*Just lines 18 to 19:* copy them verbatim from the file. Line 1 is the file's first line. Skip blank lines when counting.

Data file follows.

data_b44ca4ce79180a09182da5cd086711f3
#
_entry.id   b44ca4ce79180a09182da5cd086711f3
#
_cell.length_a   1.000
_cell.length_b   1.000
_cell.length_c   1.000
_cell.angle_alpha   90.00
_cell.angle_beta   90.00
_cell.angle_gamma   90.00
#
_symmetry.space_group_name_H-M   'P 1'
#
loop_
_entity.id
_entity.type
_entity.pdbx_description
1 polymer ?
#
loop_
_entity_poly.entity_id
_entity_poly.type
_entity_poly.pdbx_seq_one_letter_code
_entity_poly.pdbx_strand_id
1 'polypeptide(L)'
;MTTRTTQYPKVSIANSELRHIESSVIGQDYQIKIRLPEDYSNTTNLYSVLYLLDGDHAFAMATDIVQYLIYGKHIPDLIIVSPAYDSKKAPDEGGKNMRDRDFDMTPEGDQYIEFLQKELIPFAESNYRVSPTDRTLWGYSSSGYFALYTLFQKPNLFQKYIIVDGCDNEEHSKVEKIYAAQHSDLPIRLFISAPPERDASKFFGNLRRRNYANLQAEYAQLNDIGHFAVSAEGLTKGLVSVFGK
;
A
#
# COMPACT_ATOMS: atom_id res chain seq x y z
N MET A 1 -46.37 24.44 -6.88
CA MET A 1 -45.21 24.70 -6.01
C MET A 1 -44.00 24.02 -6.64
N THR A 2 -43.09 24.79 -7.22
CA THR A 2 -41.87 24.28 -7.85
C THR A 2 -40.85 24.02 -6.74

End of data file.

1 polymer ?
#